Al-Araqeeb: Bedouins Steadfast in the Face of Repeated Demolitions

Ellen Davidson Nov 20, 2013

Ellen Davidson is accompanying a delegation of U.S. military veterans in the West Bank. On Nov. 17, the delegation visited the Bedouin village of Al-Araqeeb. Below is the report from November 17. See reports from November 7, November 8, November 10, and November 15.

Israeli dispossession of Palestinians from their homes and land is not limited to the occupied territories. Inside the Israeli borders, Palestinians, particularly Bedouins, face home demolitions and forced removal from lands they have cultivated for centuries.

The village of Al-Araqeeb in the Negev is one well-known instance. In July 2010, 1,300 Israeli police invaded and demolished the village. Village residents, with the help of Israeli and international activists, promptly rebuilt the village, which was then re-demolished. To date, Al-Araqeeb has been demolished 62 times.

The Veterans Peace Team visited Al-Araqeeb on Sunday, November 17, for the weekly vigil. We were welcomed by village leader Aziz al-Toury and his father, Sheikh Sayeh al-Toury. After settling us in a tent with tea and dates, Aziz and his father spoke to us of the history of their village. The main thing that came through was their passion for their land and their way of life.

“We don’t care whether we are under the Israeli government or the British Mandate or the Ottomans or anybody,” said Aziz. “We don’t think about being a city or a country, we don’t want to be a different country. We are willing to be Israeli citizens because that’s where our land is. We want to feel free. We want to do our job. We want to dream. We like to conserve our land, we like to live. We like to make everybody welcome—to give them coffee, tea, to make another mix between my culture and your culture—maybe we can make another mixed culture together.”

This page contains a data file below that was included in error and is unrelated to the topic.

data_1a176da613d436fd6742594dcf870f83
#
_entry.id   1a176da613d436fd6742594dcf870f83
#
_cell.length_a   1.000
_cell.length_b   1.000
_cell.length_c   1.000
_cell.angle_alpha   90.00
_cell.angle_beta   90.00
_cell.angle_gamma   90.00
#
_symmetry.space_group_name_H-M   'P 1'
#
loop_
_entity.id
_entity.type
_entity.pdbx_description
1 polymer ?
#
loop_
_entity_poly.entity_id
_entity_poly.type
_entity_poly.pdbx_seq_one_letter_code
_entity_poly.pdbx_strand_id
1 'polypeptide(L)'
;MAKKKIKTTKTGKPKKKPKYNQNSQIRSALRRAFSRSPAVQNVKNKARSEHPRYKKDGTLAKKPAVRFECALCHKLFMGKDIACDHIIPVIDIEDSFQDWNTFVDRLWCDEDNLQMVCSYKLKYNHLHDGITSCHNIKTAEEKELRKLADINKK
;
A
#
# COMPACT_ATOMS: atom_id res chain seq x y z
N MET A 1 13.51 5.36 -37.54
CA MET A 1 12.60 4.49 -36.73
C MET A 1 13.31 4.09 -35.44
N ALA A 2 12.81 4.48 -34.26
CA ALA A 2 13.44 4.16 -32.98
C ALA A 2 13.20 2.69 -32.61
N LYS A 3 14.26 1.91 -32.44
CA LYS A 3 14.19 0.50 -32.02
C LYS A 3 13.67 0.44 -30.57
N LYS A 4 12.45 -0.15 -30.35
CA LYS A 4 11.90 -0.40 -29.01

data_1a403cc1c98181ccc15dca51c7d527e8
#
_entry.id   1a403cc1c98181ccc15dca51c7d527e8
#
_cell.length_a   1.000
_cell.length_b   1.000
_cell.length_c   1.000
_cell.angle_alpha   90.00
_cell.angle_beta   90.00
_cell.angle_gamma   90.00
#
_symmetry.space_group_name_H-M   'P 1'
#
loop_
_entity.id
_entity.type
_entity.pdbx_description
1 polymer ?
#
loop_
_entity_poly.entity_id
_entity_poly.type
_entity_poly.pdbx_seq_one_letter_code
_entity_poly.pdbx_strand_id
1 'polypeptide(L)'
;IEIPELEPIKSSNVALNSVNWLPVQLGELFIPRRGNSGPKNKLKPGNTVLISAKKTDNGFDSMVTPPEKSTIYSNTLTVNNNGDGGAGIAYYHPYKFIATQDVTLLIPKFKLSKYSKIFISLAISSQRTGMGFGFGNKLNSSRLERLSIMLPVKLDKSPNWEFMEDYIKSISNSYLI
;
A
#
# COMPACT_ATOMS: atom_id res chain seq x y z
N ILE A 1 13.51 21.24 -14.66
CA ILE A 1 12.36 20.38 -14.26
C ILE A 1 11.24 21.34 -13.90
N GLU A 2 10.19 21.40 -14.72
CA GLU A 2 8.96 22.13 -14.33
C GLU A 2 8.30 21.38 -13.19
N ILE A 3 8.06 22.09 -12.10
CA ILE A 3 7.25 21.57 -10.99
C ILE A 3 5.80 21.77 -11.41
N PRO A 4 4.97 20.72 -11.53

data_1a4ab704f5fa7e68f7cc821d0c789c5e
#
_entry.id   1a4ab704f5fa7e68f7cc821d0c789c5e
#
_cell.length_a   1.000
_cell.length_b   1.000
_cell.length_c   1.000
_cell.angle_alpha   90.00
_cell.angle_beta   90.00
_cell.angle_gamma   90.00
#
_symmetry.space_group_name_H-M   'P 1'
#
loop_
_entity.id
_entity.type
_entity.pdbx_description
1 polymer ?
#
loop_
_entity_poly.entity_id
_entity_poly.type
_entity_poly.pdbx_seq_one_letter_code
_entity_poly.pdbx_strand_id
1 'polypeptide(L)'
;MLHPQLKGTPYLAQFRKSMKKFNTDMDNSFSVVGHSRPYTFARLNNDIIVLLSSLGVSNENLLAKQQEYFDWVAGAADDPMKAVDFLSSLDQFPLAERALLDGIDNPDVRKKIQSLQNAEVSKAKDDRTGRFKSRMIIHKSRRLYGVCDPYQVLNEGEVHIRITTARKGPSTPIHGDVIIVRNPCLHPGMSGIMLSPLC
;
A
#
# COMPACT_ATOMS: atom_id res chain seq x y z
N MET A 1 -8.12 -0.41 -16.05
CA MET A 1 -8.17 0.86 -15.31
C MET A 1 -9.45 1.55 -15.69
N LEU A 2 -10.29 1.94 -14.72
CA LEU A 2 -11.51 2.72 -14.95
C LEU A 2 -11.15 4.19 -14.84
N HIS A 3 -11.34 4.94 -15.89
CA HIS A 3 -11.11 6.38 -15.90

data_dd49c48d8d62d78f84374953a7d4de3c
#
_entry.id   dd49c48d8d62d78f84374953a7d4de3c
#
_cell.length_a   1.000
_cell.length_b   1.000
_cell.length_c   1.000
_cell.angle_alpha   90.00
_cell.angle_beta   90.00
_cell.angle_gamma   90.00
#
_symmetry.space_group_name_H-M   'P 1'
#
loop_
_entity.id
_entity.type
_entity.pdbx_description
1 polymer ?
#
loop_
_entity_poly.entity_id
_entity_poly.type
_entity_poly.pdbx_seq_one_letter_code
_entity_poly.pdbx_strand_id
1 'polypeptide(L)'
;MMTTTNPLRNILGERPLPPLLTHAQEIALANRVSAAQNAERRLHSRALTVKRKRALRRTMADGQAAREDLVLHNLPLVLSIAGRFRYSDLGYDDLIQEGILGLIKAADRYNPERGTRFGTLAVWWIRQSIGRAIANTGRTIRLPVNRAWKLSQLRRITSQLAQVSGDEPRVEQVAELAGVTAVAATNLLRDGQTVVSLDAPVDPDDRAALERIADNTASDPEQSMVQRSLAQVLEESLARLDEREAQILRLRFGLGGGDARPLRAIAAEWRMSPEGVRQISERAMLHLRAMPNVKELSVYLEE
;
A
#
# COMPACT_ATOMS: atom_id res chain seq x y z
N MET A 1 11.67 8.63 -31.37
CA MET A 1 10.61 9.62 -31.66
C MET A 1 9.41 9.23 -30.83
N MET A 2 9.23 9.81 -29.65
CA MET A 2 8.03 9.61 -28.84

He continued, “But the government is criminal, crazy, racist. It wants to kill the Arabs’ lives—our way of life. I am happy to work with people to make peace, to continue our life with your way, with my way, Here we had a beautiful, green country, but we have a bad, racist, criminal government.”

The Israeli government says the village was abandoned in the 1950s and therefore could be taken over by the Jewish National Fund, a quasi-governmental organization that administers state land, which is reserved for use exclusively by Jews. The agency has been instrumental in taking over Palestinian land within Israel and planting over demolished villages with national forests. The Israeli Land Administration claims the Bedouins illegally squatted in Al-Araqeeb beginning in the late 1990s. Village residents, however, say the village has been in existence continuously since the time of Ottoman rule.

Aziz’s father told us: “You cannot imagine how beautiful the agricultural village was here—it was always green, the best village in the world. It was here during the Ottoman and during the British Mandate, it was a village. From 1948 to 2010, there was an agricultural village here.”

“We know the U.S. government is supporting everything the Israeli government is doing, is supporting Israel pushing Arabs out, confiscating land,” the sheikh went on. “How long will the U.S. government continue supporting Israel as it pushes the Palestinians off the land? When will the people stand up and say ‘Stop’?”